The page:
Two centuries before the daring exploits of Navy SEALs and Marine Raiders captured the public imagination, the U.S. Navy and Marine Corps were already engaged in similarly perilous missions: raiding pirate camps, attacking enemy ships in the dark of night, and striking enemy facilities and resources on shore. Even John Paul Jones, father of the American navy, saw such irregular operations as critical to naval warfare. With Jones’s own experience as a starting point, Benjamin Armstrong sets out to take irregular naval warfare out of the shadow of the blue-water battles that dominate naval history. This book, the first historical study of its kind, makes a compelling case for raiding and irregular naval warfare as key elements in the story of American sea power.
Beginning with the Continental Navy, Small Boats and Daring Men traces maritime missions through the wars of the early republic, from the coast of modern-day Libya to the rivers and inlets of the Chesapeake Bay. At the same time, Armstrong examines the era’s conflicts with nonstate enemies and threats to American peacetime interests along Pacific and Caribbean shores. Armstrong brings a uniquely informed perspective to his subject; and his work—with reference to original naval operational reports, sailors’ memoirs and diaries, and officers’ correspondence—is at once an exciting narrative of danger and combat at sea and a thoroughgoing analysis of how these events fit into concepts of American sea power.
Offering a critical new look at the naval history of the Early American era, this book also raises fundamental questions for naval strategy in the twenty-first century.
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JOHN PAUL JONES AND THE BIRTH OF AMERICAN NAVAL IRREGULAR WARFARE
His Majesty's schooner Gaspee jerked to a stop in what Lieutenant William Dudingston thought was clear water. The schooner, on revenue and security patrols in the Narragansett Bay of Rhode Island, was following a suspicious packet sloop named Hanah toward Providence. But Gaspee had not been up the Providence River before, and her sailors and commander did not know the hazards of the sandbar off Namquid Point, a sandbar that Hanah's skipper Thomas Lindsey had purposely sailed close to in the hope that the falling tide might snare the British warship. It was June of 1772, and the relationship between the watermen of Rhode Island and the Royal Navy was at a low point after months of seizures, inspections, and tax collection.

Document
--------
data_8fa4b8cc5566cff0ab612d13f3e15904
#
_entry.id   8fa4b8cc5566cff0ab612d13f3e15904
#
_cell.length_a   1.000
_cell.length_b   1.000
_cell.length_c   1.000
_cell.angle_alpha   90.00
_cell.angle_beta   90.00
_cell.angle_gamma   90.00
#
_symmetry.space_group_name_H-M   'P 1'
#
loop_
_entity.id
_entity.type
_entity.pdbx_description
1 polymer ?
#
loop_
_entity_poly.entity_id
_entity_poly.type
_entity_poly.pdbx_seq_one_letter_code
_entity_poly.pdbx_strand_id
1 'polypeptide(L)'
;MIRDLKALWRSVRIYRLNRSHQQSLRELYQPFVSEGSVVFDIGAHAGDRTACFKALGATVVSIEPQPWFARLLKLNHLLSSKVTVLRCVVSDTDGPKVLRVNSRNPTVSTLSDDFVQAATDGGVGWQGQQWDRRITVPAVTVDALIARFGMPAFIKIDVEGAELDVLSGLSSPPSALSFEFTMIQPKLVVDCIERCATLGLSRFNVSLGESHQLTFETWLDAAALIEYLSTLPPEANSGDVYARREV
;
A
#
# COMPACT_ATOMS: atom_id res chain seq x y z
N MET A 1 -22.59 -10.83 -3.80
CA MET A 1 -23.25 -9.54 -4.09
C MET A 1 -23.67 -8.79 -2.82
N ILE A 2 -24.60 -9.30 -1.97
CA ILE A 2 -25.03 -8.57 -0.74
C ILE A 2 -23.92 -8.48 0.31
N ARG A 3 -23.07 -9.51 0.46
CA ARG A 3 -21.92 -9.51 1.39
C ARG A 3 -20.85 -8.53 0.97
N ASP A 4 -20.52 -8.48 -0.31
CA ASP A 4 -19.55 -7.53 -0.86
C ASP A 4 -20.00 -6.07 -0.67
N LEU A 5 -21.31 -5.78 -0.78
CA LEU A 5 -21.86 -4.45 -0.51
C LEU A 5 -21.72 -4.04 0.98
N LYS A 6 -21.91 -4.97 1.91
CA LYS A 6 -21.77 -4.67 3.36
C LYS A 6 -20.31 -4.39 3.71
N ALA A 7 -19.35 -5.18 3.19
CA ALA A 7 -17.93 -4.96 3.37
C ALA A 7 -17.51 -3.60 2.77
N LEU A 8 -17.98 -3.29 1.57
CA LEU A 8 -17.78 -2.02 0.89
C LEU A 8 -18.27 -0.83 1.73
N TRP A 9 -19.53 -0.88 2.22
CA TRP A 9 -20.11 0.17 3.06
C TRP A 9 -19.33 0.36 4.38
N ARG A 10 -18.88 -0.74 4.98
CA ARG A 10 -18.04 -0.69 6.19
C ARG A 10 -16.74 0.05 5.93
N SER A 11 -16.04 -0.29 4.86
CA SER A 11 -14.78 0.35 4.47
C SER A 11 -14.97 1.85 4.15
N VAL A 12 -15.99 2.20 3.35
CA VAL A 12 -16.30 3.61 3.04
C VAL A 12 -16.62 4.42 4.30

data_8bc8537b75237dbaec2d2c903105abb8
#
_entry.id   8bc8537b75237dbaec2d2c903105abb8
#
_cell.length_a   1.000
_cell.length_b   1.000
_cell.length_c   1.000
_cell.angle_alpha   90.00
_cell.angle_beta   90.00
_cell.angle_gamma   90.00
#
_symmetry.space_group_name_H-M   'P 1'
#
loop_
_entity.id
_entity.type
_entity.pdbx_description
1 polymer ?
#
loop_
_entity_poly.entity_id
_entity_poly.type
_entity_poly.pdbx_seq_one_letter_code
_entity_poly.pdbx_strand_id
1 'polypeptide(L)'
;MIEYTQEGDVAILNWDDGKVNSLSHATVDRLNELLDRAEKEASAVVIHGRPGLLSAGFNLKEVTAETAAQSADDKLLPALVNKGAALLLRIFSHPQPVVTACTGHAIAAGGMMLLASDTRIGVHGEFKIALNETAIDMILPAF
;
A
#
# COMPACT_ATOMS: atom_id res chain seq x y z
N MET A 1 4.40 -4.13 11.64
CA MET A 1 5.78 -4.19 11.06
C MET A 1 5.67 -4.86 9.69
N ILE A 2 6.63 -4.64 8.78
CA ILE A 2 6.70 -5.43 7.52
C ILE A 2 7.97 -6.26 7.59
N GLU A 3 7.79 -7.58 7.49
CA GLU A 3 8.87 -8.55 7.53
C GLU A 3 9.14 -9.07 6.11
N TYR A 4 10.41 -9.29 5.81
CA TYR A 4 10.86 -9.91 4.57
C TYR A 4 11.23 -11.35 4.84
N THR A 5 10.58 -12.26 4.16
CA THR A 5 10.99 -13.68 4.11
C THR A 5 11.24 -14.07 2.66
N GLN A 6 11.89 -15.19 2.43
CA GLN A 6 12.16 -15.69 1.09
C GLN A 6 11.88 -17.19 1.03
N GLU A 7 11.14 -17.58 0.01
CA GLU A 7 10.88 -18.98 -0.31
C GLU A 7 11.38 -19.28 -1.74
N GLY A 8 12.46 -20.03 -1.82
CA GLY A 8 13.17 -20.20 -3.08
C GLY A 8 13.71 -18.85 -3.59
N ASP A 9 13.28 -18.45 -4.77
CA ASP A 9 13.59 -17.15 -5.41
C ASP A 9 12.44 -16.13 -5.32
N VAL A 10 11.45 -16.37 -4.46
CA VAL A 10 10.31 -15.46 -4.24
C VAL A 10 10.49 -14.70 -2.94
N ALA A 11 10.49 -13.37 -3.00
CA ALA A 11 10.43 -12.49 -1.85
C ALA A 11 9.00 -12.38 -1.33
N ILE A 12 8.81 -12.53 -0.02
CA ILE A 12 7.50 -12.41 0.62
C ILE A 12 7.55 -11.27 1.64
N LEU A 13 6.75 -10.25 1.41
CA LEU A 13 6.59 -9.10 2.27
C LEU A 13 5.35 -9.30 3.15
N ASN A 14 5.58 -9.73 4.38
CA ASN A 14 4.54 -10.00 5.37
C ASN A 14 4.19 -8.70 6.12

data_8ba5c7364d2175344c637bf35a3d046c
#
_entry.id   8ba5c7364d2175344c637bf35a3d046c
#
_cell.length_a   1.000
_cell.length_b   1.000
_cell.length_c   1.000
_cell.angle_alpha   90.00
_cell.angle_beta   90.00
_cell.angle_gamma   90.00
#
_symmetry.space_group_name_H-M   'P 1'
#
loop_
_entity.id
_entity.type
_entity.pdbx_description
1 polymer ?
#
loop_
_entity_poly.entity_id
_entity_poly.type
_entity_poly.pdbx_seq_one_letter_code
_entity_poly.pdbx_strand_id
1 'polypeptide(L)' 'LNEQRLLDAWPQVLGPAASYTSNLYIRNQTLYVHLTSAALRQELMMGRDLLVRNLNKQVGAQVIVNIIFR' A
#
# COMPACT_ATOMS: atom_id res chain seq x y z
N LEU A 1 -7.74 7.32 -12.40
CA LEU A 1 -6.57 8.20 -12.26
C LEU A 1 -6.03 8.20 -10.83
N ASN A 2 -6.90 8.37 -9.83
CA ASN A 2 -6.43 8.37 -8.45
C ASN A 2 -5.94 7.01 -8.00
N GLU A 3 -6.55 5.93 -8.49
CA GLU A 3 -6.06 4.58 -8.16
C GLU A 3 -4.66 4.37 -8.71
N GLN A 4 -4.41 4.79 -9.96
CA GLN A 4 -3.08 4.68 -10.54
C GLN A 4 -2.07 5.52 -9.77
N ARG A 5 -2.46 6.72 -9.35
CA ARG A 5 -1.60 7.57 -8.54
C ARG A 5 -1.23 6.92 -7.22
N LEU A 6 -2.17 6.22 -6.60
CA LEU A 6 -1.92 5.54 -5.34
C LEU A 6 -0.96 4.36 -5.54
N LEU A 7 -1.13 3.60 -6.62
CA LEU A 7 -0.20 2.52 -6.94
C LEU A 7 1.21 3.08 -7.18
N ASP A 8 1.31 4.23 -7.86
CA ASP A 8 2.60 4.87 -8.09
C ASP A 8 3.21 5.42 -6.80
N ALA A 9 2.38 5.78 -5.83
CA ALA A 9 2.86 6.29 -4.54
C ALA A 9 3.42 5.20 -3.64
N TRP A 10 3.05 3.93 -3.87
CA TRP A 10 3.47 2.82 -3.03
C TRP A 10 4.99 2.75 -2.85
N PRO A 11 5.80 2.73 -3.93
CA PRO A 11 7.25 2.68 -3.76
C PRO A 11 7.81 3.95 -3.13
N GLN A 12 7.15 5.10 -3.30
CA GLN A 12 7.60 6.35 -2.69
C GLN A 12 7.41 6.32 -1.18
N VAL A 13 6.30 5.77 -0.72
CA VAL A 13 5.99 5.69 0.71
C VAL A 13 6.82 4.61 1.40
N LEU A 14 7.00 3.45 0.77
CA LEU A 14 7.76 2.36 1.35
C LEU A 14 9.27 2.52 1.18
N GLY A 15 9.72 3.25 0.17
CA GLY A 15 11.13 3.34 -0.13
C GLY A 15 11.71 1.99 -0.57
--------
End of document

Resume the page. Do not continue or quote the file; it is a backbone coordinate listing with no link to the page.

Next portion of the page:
Dudingston and his men tried to break Gaspee free from the sand, but to no avail. With the tide continuing to fall, and the sun setting, it would be hours until the water rose enough to free the schooner. The British sailors estimated that around 0200, in the early morning hours, the ship would lift off the bar. Dudingston ordered his watch to set a lookout and sent the rest of his crew below to get some sleep. He retired to his cabin and changed into his bedshirt to catch some needed rest himself.
Just after midnight, as the crew slept, Seaman Bartholomew Cheever spotted something in the darkness. He first thought he had simply seen the moonlight play off nearby rocks. However, a few moments later he looked again and the rocks appeared to be moving. He shouted a warning but received no response across the water. He hailed a second time, again with no answer. The lone watchstander headed aft and ducked into his skipper's cabin, waking Dudingston and William Dickinson, the midshipman who was Gaspee's second in command. As the seaman went back on deck, the lieutenant grabbed his officer's sword and followed him out into the night in his bedclothes.
Back on deck, the British made out a pair of boats approaching Gaspee from the north, the lead group of what would be a whole swarm. Dudingston shouted toward them, demanding that they identify themselves. A voice rose out of the night from Abraham Whipple, identifying himself as the sheriff of Kent County, Rhode Island, and announced that the boats were approaching to serve a warrant and arrest Dudingston. He was charged with overstepping his authority in pursuit of smugglers along Rhode Island's shores. Dudingston ordered them to depart and to return to discuss their issues at a more appropriate hour. He sent Dickinson to unlock the small-arms locker as more boats appeared and continued to approach Gaspee.
Whipple again shouted his intention to arrest the lieutenant, encouraging the men who rowed the boats to pull on toward the warship. Dudingston ordered Cheever to fire a warning shot with his musket. But the seaman's flint had become wet and the lock snapped without firing. As the boats rushed the final yards toward the sides of the ship, the lieutenant shouted down the hatch to awaken his crew and order them on deck. He rushed for the starboard bow, where the first boat approached, and swung his sword toward the ghostly men who were attempting to board his ship out of the night.